Fidest – Agenzia giornalistica/press agency

Quotidiano di informazione – Anno 34 n° 349

Putin’s three key mistakes in Ukraine

Posted by fidest press agency su lunedì, 28 febbraio 2022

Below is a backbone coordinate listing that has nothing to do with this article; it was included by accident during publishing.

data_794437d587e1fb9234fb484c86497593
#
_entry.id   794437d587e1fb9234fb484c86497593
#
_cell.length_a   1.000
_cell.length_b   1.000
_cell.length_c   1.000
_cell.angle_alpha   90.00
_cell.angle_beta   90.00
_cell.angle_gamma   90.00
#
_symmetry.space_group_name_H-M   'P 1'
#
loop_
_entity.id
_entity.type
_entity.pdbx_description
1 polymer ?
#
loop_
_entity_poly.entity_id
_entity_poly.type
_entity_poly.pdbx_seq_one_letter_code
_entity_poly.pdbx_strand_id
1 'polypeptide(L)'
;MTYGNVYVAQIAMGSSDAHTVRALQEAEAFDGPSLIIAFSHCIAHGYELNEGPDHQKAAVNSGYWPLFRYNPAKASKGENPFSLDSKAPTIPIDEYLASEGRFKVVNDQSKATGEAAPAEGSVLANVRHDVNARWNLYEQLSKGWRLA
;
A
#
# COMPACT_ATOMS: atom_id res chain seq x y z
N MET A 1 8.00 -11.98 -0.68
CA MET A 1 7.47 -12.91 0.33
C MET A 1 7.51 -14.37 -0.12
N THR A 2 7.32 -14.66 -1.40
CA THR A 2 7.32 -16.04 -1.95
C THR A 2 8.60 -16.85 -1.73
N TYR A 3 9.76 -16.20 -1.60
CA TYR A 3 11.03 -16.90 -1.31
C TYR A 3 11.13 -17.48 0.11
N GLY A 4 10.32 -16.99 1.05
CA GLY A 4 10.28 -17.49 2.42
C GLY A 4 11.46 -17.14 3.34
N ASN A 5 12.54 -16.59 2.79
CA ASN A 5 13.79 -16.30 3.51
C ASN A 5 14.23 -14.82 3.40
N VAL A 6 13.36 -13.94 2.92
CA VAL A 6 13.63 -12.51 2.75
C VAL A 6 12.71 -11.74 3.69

Making predictions in the heat of war is usually a fool’s errand—something that may be dawning on Vladimir Putin. The first few days of fighting have not gone as the Russian autocrat would have forecast. Especially in their cities, Ukrainians have mounted a brave defence. The leadership of Volodymyr Zelensky, somewhat unexpectedly, has proved inspiring. We are more sure than ever that Mr Putin has blundered, both in launching a murderous—and unprovoked—attack on a democratic neighbour, but also in his misconduct of the war so far. Russian control of Ukrainian airspace is still not achieved. One measure of Mr Putin’s lack of confidence and shock at Western opposition: the announcement on February 27th that Russia’s nuclear forces have been put on a heightened level of alertness. Nonetheless, given Russia’s overwhelming forces and Mr Putin’s ruthless nature, expect the invaders to make gains in the coming days. The attacks on Kyiv will grow fiercer. One consequence of that? Growing anger in the West—among ordinary people as well as national leaders. More military gear, including, remarkably, anti-tank rockets and Stinger missiles from Germany, is heading to Ukraine. Sanctions on Russia are becoming more severe. Beyond the exclusion of some Russian banks from the SWIFT system, more serious are the efforts by Europe and America to stop Russia’s central bank accessing much of its $600bn-plus in foreign reserves. Watch on Monday how markets react to that. It’s unlikely to be pretty for Russia, especially the rouble. Some sort of Russian retaliation towards the West should be expected. The price of oil and gas could yet surge.The war in Ukraine may leave little time for other stories. But I’ll note one thing we got right recently: Ketanji Brown Jackson is indeed Mr Biden’s pick for the Supreme Court, as we had suggested was likely.Thanks again for all of your kind feedback. Quite a few of you argued that it is wrong to put all the blame for this war on Mr Putin. David Hillstrom points to NATO’s eastward expansion as somehow the cause of Russia’s “bunker mentality”. I respectfully disagree. Invading a sovereign country because you don’t like its elected government is entirely unjustified. Professor Jan Maciejowski, from Cambridge, suggests Mr Putin is only guided by fellow military and security officials and fails to realise how big a mistake he has made. And James F. Strother tells us of how he has enjoyed our coverage of the Middle East, in particular, since he was an American naval intelligence officer in the early 1960s. And you’re welcome to follow me on Twitter, at @ARobertsjourno. Adam Roberts Digital editor The Economist


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